2 Californians Die in Battle to Quell Fallouja Insurgency

Times Staff Writer

In the months after the 9/11 terrorist attacks, seven or eight of Jeramy Ailes’ friends joined the armed forces.

“He sort of followed them,” said his father, Joel Ailes, 43, of Gilroy. “He picked the Marine Corps -- the strongest and the best.”

On Nov. 15, Lance Cpl. Jeramy A. Ailes, 22, a rifleman with the 3rd Battalion, 1st Marine Regiment, 1st Marine Division, 1st Marine Expeditionary Force, based at Camp Pendleton, was killed by small-arms fire during the battle to quell the insurgency in Fallouja.

He was awarded the Purple Heart, the Global War on Terrorism Expeditionary Medal and the National Defense Service Medal.


Ailes graduated from high school in Gilroy in spring 2001 and enrolled a few months later at Gavilan Community College. His father said the 9/11 attacks stirred the young man and his friends, and on Oct. 7, 2002, Ailes enlisted in the Marine Corps.

He saw little action during an initial tour of duty in Iraq, but he got to know, and become fond of, Iraqi people near Nasiriyah, where he was stationed for five months in the winter and spring of 2003, his father said.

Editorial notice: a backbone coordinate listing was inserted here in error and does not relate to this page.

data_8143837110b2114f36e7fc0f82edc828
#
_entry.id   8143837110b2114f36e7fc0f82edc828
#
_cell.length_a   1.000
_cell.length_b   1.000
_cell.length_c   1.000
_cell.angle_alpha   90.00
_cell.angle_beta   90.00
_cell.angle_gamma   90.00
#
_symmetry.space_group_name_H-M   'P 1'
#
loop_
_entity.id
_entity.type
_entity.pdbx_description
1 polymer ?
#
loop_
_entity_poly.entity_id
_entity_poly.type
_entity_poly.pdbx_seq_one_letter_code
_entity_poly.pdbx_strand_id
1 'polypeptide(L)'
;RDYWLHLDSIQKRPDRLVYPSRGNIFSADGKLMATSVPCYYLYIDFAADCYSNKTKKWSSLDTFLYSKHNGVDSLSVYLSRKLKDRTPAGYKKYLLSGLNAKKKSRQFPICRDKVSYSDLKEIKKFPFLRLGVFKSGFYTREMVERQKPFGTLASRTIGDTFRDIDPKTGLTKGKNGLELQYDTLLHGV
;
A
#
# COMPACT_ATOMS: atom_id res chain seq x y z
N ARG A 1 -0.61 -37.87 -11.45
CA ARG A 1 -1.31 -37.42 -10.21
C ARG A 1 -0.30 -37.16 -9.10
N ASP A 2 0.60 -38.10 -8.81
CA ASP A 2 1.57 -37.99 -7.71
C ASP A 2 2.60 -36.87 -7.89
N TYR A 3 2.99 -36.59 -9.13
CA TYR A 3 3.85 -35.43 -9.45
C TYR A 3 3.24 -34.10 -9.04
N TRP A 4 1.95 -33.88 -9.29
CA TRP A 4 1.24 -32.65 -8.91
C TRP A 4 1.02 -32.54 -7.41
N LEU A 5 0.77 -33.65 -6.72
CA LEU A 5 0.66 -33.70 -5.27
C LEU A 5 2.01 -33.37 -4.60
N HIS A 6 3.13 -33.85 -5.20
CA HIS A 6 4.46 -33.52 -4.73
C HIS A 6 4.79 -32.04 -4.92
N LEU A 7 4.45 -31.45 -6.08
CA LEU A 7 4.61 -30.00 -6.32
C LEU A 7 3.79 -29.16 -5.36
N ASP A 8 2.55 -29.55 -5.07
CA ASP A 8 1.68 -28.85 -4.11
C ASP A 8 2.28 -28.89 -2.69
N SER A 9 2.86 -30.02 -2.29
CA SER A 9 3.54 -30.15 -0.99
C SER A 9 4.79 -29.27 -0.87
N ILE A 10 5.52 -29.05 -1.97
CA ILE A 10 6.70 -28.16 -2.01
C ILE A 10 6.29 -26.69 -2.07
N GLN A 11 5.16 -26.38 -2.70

“A family invited him to dinner,” Joel Ailes said. “He told us, ‘I have no idea what it was that we ate, but it was good.’

“His heart went out to those people,” his father added. “He had us send 300 soccer balls to Iraq for the kids.”

In May 2003, Jeramy Ailes returned to Camp Pendleton for additional training, then was sent back to Iraq.

A month ago, he telephoned his family, talking about the upcoming campaign in Fallouja and telling his father that when he got back to California, he planned to go snowboarding.

Several days after that phone call, Ailes went into battle.

His father said that during more than 10 days of hard fighting, his son’s unit apparently contained the insurgents in their sector of Fallouja.


“They had finished mopping up,” Joel Ailes said. “From what we heard, someone may have jumped up and ambushed them as they were on their way out.”

Jeramy Ailes was among five Marines who were killed.

Joel Ailes said his son’s death was a severe blow to him, his wife, Lana, 42, and the young Marine’s three sisters.

“But we all are very proud of him,” Joel Ailes said.